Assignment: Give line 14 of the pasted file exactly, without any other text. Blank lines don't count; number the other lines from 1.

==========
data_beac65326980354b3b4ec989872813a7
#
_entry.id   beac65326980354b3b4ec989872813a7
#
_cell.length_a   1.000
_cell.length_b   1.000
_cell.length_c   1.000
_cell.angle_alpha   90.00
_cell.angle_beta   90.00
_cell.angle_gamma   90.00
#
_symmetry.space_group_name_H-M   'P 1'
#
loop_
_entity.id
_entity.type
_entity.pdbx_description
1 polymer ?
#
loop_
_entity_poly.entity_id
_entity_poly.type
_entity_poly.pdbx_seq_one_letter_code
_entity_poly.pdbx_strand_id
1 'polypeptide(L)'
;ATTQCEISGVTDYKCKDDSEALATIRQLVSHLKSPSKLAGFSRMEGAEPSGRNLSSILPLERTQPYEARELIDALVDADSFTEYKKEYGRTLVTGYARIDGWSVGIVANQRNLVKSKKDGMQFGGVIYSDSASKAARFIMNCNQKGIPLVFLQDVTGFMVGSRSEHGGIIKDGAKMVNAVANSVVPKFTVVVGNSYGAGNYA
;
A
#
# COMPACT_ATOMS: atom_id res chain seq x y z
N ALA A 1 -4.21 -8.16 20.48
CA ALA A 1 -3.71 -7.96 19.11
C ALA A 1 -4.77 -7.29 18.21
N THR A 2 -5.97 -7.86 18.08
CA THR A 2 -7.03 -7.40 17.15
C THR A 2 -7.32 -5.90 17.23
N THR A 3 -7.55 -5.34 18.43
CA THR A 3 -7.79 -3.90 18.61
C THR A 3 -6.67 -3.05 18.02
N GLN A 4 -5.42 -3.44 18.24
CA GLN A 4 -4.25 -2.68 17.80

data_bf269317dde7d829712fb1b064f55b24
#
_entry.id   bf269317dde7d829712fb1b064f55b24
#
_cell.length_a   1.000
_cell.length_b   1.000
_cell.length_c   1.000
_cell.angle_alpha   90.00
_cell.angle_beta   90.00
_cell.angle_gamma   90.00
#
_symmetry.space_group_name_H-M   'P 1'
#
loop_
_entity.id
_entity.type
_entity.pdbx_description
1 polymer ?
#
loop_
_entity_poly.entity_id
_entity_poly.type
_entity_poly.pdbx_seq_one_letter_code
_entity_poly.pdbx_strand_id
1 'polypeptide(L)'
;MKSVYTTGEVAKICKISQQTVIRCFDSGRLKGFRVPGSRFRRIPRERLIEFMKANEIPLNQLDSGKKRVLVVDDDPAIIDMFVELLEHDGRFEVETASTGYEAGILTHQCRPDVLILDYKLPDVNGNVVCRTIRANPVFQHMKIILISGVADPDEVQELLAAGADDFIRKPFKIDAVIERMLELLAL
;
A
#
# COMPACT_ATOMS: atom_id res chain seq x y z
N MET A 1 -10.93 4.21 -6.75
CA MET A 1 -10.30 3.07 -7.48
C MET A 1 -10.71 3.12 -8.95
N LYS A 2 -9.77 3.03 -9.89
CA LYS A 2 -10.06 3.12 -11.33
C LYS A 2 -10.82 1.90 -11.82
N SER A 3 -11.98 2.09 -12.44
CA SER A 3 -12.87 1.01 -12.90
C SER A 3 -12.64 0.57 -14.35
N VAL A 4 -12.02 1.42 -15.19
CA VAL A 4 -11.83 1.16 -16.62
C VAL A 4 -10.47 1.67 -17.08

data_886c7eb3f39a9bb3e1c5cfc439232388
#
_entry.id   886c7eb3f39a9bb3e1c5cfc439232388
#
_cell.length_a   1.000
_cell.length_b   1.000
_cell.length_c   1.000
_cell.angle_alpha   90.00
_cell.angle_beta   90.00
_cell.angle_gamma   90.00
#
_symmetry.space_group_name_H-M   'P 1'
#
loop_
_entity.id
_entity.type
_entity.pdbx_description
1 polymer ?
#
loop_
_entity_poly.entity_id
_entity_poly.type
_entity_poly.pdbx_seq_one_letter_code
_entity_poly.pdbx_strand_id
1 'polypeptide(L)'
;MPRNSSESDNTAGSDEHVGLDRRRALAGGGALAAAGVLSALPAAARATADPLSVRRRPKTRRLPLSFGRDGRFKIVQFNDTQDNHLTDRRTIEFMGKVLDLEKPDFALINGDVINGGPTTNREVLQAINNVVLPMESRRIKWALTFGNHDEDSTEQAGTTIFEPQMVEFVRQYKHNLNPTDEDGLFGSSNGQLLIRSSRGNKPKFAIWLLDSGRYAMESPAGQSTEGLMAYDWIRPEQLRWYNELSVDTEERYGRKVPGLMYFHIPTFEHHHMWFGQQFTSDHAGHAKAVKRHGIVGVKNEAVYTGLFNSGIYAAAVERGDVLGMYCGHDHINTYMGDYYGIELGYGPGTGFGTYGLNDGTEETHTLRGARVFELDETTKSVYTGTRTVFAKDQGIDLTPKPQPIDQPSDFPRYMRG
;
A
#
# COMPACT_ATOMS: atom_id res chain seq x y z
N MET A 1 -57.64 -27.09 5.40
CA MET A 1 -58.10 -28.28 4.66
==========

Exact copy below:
loop_